Skip to main content
Displaying 1 of 1
The orchardist
Please select and request a specific volume by clicking one of the icons in the 'Find It' section below.
Find It
Fiction/Biography Profile
Talmadge (Male), Farmer, Recluse, Lone survivor of a homestead family; settled in rural Washington and expanded an apple and apricot orchard; spends his days planting and maintaining trees; sells fruit in town; becomes protective of two pregnant girls who are living in the woods on his property
Family relationships
Family tragedy
American West
Washington - West (U.S.)
- Pacific Northwest (U.S.)
Time Period
-- 20th century
Large Cover Image
Trade Reviews

  Library Journal Review

Coplin's compelling, well-crafted debut tracks the growing obsession of orchardist William Talmadge, who has lived at the foothills of the Cascade Mountains since the summer of 1857, when he was nine. A loner shaped by the land he loves, Talmadge has carefully tended his orchard for nearly 50 years. His only real confidante is Caroline Middey, an herbalist, midwife, and natural healer. His orderly life is altered forever when two runaway girls, Jane and Della, arrive at the edge of his orchard, dirty, starving, and pregnant. A tragedy leaves Talmadge caring for Jane's baby, Angelene. Della has no interest in childcare or boring fruit picking and soon takes off with the horse wranglers who visit Talmadge's field every spring. Talmadge cannot accept Della's desire to leave the orchard, which in his mind strangely parallels the disappearance of his sister Elsbeth when they were children. Still tortured by Elsbeth's unexplained disappearance, he attempts to help Della in a way he couldn't help his sister, but this obsession leads Talmadge into increasingly dark terrain. VERDICT Coplin's lyrical style and forceful storytelling provide many unexpected twists before the poignant conclusion. A breathtaking work from a genuinely accomplished writer.-Donna Bettencourt, Mesa Cty. P.L., Grand Junction, CO (c) Copyright 2012. Library Journals LLC, a wholly owned subsidiary of Media Source, Inc. No redistribution permitted.

  Publishers Weekly Review

The implacable hand of fate, and the efforts of a quiet, reclusive man to reclaim two young sisters from their harrowing past, are the major forces at play in this immensely affecting first novel. In a verdant valley in the Pacific Northwest during the early years of the 20th century, middle-aged Talmadge tends his orchards of plum, apricot, and apples, content with his solitary life and the seasonal changes of the landscape he loves. Two barely pubescent sisters, Jane and Della, both pregnant by an opium-addicted, violent brothel owner from whom they have escaped, touch Talmadge's otherwise stoic heart, and he shelters and protects them until the arrival of the girls' pursuers precipitates tragic consequences. Talmadge is left with one of the sisters, the baby daughter of the other, and an ardent wish to bring harmony to the lives entrusted to his care. Coplin relates the story with appropriate restraint, given Talmadge's reserved personality, and yet manages to evoke a world where the effects of two dramatic losses play out within a strikingly beautiful natural landscape. In contrast to the brothel owner, Michaelson, the other characters in Talmadge's community-an insightful, pragmatic midwife; a sensitive Nez Perce horse trader; a kindly judge-conduct their lives with dignity and wisdom. When Della fails to transcend the psychological trauma she's endured, and becomes determined to wreak revenge on Michaelson, Talmadge turns unlikely hero, ready to sacrifice his freedom to save her. But no miracles occur, as Coplin refuses to sentimentalize. Instead, she demonstrates that courage and compassion can transform unremarkable lives and redeem damaged souls. In the end, "three graves [lie] side by side," yet this eloquent, moving novel concludes on a note of affirmation. Agent: Bill Clegg, WME Entertainment. (Sept.) (c) Copyright PWxyz, LLC. All rights reserved.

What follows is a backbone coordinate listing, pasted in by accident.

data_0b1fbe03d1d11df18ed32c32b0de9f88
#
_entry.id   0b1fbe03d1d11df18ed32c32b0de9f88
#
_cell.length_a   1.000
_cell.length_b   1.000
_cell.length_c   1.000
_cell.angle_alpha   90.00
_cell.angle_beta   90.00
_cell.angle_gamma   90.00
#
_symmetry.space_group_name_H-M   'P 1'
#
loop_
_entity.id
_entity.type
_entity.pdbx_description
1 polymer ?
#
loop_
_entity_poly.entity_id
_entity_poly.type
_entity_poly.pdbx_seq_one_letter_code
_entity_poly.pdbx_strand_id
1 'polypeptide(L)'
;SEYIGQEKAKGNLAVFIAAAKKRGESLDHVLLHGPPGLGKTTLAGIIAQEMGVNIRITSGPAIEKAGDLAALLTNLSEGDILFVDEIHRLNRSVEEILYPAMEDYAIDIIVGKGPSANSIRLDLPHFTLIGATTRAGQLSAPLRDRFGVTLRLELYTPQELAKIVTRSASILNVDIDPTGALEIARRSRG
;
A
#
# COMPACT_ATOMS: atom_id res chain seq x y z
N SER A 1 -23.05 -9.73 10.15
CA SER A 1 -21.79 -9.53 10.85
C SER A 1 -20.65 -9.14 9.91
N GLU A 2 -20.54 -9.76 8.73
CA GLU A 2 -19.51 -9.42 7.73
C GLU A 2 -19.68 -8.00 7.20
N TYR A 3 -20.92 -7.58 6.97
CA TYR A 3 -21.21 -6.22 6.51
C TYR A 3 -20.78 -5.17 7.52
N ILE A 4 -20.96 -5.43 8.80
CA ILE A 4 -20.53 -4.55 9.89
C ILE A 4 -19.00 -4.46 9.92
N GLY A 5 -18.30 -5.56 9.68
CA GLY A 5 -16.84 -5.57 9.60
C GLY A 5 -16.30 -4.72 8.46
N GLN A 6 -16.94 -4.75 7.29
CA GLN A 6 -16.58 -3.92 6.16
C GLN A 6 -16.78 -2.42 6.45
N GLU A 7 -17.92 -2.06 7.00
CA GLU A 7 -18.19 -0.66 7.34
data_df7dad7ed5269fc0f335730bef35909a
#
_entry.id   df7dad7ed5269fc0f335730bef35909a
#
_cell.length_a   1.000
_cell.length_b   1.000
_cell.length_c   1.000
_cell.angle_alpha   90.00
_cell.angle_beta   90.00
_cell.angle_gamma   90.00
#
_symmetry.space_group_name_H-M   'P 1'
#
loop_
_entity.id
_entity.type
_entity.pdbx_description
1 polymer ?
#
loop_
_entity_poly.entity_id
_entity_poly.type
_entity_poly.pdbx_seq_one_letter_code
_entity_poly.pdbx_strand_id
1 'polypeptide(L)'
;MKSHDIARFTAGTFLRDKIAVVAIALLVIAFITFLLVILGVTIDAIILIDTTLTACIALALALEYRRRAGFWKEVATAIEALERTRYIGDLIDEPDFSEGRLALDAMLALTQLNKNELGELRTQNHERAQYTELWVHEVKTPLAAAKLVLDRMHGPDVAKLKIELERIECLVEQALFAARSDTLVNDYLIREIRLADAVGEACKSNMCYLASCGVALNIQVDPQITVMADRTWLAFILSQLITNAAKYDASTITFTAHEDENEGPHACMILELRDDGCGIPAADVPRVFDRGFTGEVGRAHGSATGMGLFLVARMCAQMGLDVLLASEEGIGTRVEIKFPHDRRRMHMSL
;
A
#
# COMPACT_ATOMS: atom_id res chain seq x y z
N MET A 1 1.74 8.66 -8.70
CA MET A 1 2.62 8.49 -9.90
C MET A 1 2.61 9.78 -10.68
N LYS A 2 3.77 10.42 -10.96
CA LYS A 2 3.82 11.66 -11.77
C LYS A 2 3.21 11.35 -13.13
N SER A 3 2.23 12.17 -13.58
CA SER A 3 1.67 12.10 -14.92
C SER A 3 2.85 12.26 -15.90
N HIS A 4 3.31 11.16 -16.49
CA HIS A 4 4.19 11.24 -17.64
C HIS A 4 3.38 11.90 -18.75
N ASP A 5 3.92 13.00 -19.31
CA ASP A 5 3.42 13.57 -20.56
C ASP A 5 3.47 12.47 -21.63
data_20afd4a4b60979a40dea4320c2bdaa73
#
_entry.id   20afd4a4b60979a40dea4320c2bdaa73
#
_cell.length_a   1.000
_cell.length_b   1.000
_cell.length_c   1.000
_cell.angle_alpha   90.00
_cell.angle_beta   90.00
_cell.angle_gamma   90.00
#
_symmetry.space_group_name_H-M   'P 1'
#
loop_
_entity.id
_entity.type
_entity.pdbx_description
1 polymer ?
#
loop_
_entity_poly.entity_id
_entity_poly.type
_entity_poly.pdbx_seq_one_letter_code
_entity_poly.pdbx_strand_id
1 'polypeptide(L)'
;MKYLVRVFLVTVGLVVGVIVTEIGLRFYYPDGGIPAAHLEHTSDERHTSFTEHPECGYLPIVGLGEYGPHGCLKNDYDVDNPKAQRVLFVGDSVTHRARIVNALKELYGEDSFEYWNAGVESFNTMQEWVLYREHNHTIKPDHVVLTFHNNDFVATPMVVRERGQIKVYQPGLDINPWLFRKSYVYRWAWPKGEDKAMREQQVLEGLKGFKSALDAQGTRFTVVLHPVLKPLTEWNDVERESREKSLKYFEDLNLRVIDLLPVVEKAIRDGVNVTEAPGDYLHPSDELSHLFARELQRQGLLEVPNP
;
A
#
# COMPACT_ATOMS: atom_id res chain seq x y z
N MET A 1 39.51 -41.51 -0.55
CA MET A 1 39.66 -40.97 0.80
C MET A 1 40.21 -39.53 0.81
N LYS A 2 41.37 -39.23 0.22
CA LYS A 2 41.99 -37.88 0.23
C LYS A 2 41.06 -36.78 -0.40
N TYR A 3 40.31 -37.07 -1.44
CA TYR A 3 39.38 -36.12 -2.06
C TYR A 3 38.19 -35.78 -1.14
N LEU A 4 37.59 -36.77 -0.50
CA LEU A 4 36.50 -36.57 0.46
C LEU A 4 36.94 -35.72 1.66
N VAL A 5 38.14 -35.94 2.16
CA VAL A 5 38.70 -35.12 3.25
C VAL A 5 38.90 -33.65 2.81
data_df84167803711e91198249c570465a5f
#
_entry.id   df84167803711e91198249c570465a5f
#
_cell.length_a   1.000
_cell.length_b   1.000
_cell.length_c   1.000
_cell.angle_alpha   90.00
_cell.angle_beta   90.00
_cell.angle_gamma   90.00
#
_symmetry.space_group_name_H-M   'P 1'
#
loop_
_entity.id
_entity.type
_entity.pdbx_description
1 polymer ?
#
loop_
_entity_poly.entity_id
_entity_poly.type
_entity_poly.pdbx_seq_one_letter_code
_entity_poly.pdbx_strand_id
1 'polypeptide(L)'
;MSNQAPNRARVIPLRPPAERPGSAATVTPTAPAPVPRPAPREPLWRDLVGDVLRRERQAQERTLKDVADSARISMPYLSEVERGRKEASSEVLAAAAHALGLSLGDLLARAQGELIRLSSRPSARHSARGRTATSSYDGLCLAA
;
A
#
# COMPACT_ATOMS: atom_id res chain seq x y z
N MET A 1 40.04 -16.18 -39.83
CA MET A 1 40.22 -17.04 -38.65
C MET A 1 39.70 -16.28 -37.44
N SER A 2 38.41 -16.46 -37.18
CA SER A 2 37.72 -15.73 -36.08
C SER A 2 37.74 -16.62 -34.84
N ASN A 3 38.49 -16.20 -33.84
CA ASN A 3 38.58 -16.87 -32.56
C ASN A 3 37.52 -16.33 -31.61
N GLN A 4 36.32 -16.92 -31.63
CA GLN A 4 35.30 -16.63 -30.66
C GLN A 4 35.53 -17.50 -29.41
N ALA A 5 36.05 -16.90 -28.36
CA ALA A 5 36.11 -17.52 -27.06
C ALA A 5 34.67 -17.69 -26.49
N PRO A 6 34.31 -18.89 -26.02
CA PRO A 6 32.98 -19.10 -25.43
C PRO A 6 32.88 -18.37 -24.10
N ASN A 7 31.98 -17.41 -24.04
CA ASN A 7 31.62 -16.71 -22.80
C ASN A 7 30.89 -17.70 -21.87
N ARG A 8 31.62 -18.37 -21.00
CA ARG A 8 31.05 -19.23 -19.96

<p>At once intimate and epic, The Orchardist is historical fiction at its best, in the grand literary tradition of William Faulkner, Marilynne Robinson, Michael Ondaatje, Annie Proulx, and Toni Morrison.</p> <p>In her stunningly original and haunting debut novel, Amanda Coplin evokes a powerful sense of place, mixing tenderness and violence as she spins an engrossing tale of a solitary orchardist who provides shelter to two runaway teenage girls in the untamed American West, and the dramatic consequences of his actions. </p>
Librarian's View
Displaying 1 of 1